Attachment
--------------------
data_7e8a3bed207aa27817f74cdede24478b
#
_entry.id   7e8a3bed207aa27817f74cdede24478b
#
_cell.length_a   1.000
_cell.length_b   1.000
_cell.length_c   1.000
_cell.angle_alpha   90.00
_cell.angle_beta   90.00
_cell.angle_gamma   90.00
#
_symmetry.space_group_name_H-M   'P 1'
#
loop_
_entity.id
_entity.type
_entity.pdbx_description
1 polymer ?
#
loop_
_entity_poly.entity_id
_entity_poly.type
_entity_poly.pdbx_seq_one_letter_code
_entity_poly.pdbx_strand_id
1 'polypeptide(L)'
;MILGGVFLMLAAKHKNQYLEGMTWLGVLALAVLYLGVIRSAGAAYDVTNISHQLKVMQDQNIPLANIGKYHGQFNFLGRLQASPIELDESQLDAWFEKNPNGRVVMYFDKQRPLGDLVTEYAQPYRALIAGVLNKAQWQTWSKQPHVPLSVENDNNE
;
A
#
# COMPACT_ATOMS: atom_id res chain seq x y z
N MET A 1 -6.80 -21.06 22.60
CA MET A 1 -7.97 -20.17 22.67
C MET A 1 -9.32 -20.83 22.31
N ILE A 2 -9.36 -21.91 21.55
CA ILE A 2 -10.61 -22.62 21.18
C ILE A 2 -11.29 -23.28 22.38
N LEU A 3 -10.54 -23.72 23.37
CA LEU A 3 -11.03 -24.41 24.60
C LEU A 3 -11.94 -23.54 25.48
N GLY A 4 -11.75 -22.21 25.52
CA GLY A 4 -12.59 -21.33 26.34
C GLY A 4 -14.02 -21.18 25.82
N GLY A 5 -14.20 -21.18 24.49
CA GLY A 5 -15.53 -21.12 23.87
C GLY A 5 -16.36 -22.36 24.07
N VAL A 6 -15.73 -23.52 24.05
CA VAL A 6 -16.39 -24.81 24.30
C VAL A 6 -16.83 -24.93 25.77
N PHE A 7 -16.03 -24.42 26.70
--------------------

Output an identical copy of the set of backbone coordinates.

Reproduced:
data_7e8a3bed207aa27817f74cdede24478b
#
_entry.id   7e8a3bed207aa27817f74cdede24478b
#
_cell.length_a   1.000
_cell.length_b   1.000
_cell.length_c   1.000
_cell.angle_alpha   90.00
_cell.angle_beta   90.00
_cell.angle_gamma   90.00
#
_symmetry.space_group_name_H-M   'P 1'
#
loop_
_entity.id
_entity.type
_entity.pdbx_description
1 polymer ?
#
loop_
_entity_poly.entity_id
_entity_poly.type
_entity_poly.pdbx_seq_one_letter_code
_entity_poly.pdbx_strand_id
1 'polypeptide(L)'
;MILGGVFLMLAAKHKNQYLEGMTWLGVLALAVLYLGVIRSAGAAYDVTNISHQLKVMQDQNIPLANIGKYHGQFNFLGRLQASPIELDESQLDAWFEKNPNGRVVMYFDKQRPLGDLVTEYAQPYRALIAGVLNKAQWQTWSKQPHVPLSVENDNNE
;
A
#
# COMPACT_ATOMS: atom_id res chain seq x y z
N MET A 1 -6.80 -21.06 22.60
CA MET A 1 -7.97 -20.17 22.67
C MET A 1 -9.32 -20.83 22.31
N ILE A 2 -9.36 -21.91 21.55
CA ILE A 2 -10.61 -22.62 21.18
C ILE A 2 -11.29 -23.28 22.38
N LEU A 3 -10.54 -23.72 23.37
CA LEU A 3 -11.03 -24.41 24.60
C LEU A 3 -11.94 -23.54 25.48
N GLY A 4 -11.75 -22.21 25.52
CA GLY A 4 -12.59 -21.33 26.34
C GLY A 4 -14.02 -21.18 25.82
N GLY A 5 -14.20 -21.18 24.49
CA GLY A 5 -15.53 -21.12 23.87
C GLY A 5 -16.36 -22.36 24.07
N VAL A 6 -15.73 -23.52 24.05
CA VAL A 6 -16.39 -24.81 24.30
C VAL A 6 -16.83 -24.93 25.77
N PHE A 7 -16.03 -24.42 26.70